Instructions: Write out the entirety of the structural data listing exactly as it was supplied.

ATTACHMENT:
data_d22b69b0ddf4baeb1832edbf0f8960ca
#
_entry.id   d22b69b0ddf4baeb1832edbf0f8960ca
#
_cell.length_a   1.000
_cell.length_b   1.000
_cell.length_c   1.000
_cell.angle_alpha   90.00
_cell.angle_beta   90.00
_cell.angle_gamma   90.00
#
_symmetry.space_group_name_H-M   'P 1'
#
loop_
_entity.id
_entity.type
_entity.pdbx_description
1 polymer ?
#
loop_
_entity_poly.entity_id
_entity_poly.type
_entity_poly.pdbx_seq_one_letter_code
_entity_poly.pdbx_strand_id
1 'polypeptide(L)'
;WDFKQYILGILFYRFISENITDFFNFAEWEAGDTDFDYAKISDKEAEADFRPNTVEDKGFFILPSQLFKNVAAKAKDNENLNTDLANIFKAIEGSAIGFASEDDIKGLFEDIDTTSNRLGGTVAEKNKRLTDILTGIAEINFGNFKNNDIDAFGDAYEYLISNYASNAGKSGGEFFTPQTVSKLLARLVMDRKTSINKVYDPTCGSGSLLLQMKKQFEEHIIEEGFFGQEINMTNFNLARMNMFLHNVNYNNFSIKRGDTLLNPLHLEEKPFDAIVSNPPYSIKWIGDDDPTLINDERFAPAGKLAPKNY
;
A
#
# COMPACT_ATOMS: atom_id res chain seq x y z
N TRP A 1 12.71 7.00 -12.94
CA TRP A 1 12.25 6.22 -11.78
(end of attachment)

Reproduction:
data_d22b69b0ddf4baeb1832edbf0f8960ca
#
_entry.id   d22b69b0ddf4baeb1832edbf0f8960ca
#
_cell.length_a   1.000
_cell.length_b   1.000
_cell.length_c   1.000
_cell.angle_alpha   90.00
_cell.angle_beta   90.00
_cell.angle_gamma   90.00
#
_symmetry.space_group_name_H-M   'P 1'
#
loop_
_entity.id
_entity.type
_entity.pdbx_description
1 polymer ?
#
loop_
_entity_poly.entity_id
_entity_poly.type
_entity_poly.pdbx_seq_one_letter_code
_entity_poly.pdbx_strand_id
1 'polypeptide(L)'
;WDFKQYILGILFYRFISENITDFFNFAEWEAGDTDFDYAKISDKEAEADFRPNTVEDKGFFILPSQLFKNVAAKAKDNENLNTDLANIFKAIEGSAIGFASEDDIKGLFEDIDTTSNRLGGTVAEKNKRLTDILTGIAEINFGNFKNNDIDAFGDAYEYLISNYASNAGKSGGEFFTPQTVSKLLARLVMDRKTSINKVYDPTCGSGSLLLQMKKQFEEHIIEEGFFGQEINMTNFNLARMNMFLHNVNYNNFSIKRGDTLLNPLHLEEKPFDAIVSNPPYSIKWIGDDDPTLINDERFAPAGKLAPKNY
;
A
#
# COMPACT_ATOMS: atom_id res chain seq x y z
N TRP A 1 12.71 7.00 -12.94
CA TRP A 1 12.25 6.22 -11.78